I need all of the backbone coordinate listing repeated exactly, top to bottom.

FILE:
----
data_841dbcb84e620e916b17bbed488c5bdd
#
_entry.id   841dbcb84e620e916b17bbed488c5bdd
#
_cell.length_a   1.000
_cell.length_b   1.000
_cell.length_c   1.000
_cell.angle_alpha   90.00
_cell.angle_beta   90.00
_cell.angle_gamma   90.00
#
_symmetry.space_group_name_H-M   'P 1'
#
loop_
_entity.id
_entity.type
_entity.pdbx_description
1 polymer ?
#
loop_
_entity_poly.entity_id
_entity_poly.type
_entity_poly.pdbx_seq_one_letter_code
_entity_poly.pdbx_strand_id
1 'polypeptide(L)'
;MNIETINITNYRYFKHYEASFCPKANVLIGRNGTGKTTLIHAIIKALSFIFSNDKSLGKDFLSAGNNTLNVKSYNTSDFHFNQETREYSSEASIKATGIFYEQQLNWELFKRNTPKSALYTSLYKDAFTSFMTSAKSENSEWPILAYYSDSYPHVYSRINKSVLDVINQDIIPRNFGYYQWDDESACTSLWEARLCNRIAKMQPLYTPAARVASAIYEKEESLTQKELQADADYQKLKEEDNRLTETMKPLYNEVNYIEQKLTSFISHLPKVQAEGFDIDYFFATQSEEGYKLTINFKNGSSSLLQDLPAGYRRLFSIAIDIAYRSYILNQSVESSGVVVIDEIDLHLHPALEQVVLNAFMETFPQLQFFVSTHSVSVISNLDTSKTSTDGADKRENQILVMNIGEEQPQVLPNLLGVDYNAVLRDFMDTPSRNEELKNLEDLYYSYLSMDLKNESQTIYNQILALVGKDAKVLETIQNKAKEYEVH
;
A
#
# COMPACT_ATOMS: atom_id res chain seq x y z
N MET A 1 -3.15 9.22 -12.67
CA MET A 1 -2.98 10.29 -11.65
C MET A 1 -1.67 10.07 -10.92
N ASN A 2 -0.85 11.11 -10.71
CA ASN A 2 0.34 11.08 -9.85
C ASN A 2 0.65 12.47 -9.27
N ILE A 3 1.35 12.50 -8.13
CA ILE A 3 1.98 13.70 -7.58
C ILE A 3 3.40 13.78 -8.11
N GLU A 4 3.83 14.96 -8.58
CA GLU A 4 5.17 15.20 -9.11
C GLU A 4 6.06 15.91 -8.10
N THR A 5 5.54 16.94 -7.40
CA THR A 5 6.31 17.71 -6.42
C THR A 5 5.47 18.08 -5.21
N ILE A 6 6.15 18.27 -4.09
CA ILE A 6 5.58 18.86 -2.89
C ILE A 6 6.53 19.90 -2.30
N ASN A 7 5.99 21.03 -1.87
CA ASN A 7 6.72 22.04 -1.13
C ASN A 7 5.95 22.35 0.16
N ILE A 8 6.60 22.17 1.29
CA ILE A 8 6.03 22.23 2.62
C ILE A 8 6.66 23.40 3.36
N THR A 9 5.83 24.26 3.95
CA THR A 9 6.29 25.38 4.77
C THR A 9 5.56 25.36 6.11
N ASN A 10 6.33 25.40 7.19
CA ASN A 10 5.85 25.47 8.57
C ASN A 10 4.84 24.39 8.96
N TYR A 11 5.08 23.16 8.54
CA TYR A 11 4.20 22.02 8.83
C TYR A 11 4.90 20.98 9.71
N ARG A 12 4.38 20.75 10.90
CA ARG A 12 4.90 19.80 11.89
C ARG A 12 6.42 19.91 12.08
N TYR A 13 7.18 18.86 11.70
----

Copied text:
data_841dbcb84e620e916b17bbed488c5bdd
#
_entry.id   841dbcb84e620e916b17bbed488c5bdd
#
_cell.length_a   1.000
_cell.length_b   1.000
_cell.length_c   1.000
_cell.angle_alpha   90.00
_cell.angle_beta   90.00
_cell.angle_gamma   90.00
#
_symmetry.space_group_name_H-M   'P 1'
#
loop_
_entity.id
_entity.type
_entity.pdbx_description
1 polymer ?
#
loop_
_entity_poly.entity_id
_entity_poly.type
_entity_poly.pdbx_seq_one_letter_code
_entity_poly.pdbx_strand_id
1 'polypeptide(L)'
;MNIETINITNYRYFKHYEASFCPKANVLIGRNGTGKTTLIHAIIKALSFIFSNDKSLGKDFLSAGNNTLNVKSYNTSDFHFNQETREYSSEASIKATGIFYEQQLNWELFKRNTPKSALYTSLYKDAFTSFMTSAKSENSEWPILAYYSDSYPHVYSRINKSVLDVINQDIIPRNFGYYQWDDESACTSLWEARLCNRIAKMQPLYTPAARVASAIYEKEESLTQKELQADADYQKLKEEDNRLTETMKPLYNEVNYIEQKLTSFISHLPKVQAEGFDIDYFFATQSEEGYKLTINFKNGSSSLLQDLPAGYRRLFSIAIDIAYRSYILNQSVESSGVVVIDEIDLHLHPALEQVVLNAFMETFPQLQFFVSTHSVSVISNLDTSKTSTDGADKRENQILVMNIGEEQPQVLPNLLGVDYNAVLRDFMDTPSRNEELKNLEDLYYSYLSMDLKNESQTIYNQILALVGKDAKVLETIQNKAKEYEVH
;
A
#
# COMPACT_ATOMS: atom_id res chain seq x y z
N MET A 1 -3.15 9.22 -12.67
CA MET A 1 -2.98 10.29 -11.65
C MET A 1 -1.67 10.07 -10.92
N ASN A 2 -0.85 11.11 -10.71
CA ASN A 2 0.34 11.08 -9.85
C ASN A 2 0.65 12.47 -9.27
N ILE A 3 1.35 12.50 -8.13
CA ILE A 3 1.98 13.70 -7.58
C ILE A 3 3.40 13.78 -8.11
N GLU A 4 3.83 14.96 -8.58
CA GLU A 4 5.17 15.20 -9.11
C GLU A 4 6.06 15.91 -8.10
N THR A 5 5.54 16.94 -7.40
CA THR A 5 6.31 17.71 -6.42
C THR A 5 5.47 18.08 -5.21
N ILE A 6 6.15 18.27 -4.09
CA ILE A 6 5.58 18.86 -2.89
C ILE A 6 6.53 19.90 -2.30
N ASN A 7 5.99 21.03 -1.87
CA ASN A 7 6.72 22.04 -1.13
C ASN A 7 5.95 22.35 0.16
N ILE A 8 6.60 22.17 1.29
CA ILE A 8 6.03 22.23 2.62
C ILE A 8 6.66 23.40 3.36
N THR A 9 5.83 24.26 3.95
CA THR A 9 6.29 25.38 4.77
C THR A 9 5.56 25.36 6.11
N ASN A 10 6.33 25.40 7.19
CA ASN A 10 5.85 25.47 8.57
C ASN A 10 4.84 24.39 8.96
N TYR A 11 5.08 23.16 8.54
CA TYR A 11 4.20 22.02 8.83
C TYR A 11 4.90 20.98 9.71
N ARG A 12 4.38 20.75 10.90
CA ARG A 12 4.90 19.80 11.89
C ARG A 12 6.42 19.91 12.08
N TYR A 13 7.18 18.86 11.70